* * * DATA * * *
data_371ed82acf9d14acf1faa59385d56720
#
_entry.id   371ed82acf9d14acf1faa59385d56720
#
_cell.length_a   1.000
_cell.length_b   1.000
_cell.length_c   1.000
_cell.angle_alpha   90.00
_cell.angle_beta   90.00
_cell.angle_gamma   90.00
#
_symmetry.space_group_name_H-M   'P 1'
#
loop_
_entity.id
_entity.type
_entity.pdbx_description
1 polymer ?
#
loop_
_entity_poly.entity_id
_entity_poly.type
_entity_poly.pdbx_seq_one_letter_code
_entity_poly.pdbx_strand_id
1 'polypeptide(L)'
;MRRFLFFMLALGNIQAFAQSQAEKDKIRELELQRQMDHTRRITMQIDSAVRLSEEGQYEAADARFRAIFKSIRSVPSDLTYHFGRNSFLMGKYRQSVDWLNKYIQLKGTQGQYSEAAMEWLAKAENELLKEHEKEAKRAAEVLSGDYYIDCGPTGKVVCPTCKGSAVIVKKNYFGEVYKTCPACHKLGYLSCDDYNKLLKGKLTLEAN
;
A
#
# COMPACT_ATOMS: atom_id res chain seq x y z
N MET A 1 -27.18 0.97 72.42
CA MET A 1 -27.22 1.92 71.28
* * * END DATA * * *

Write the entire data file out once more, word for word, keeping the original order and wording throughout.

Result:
data_371ed82acf9d14acf1faa59385d56720
#
_entry.id   371ed82acf9d14acf1faa59385d56720
#
_cell.length_a   1.000
_cell.length_b   1.000
_cell.length_c   1.000
_cell.angle_alpha   90.00
_cell.angle_beta   90.00
_cell.angle_gamma   90.00
#
_symmetry.space_group_name_H-M   'P 1'
#
loop_
_entity.id
_entity.type
_entity.pdbx_description
1 polymer ?
#
loop_
_entity_poly.entity_id
_entity_poly.type
_entity_poly.pdbx_seq_one_letter_code
_entity_poly.pdbx_strand_id
1 'polypeptide(L)'
;MRRFLFFMLALGNIQAFAQSQAEKDKIRELELQRQMDHTRRITMQIDSAVRLSEEGQYEAADARFRAIFKSIRSVPSDLTYHFGRNSFLMGKYRQSVDWLNKYIQLKGTQGQYSEAAMEWLAKAENELLKEHEKEAKRAAEVLSGDYYIDCGPTGKVVCPTCKGSAVIVKKNYFGEVYKTCPACHKLGYLSCDDYNKLLKGKLTLEAN
;
A
#
# COMPACT_ATOMS: atom_id res chain seq x y z
N MET A 1 -27.18 0.97 72.42
CA MET A 1 -27.22 1.92 71.28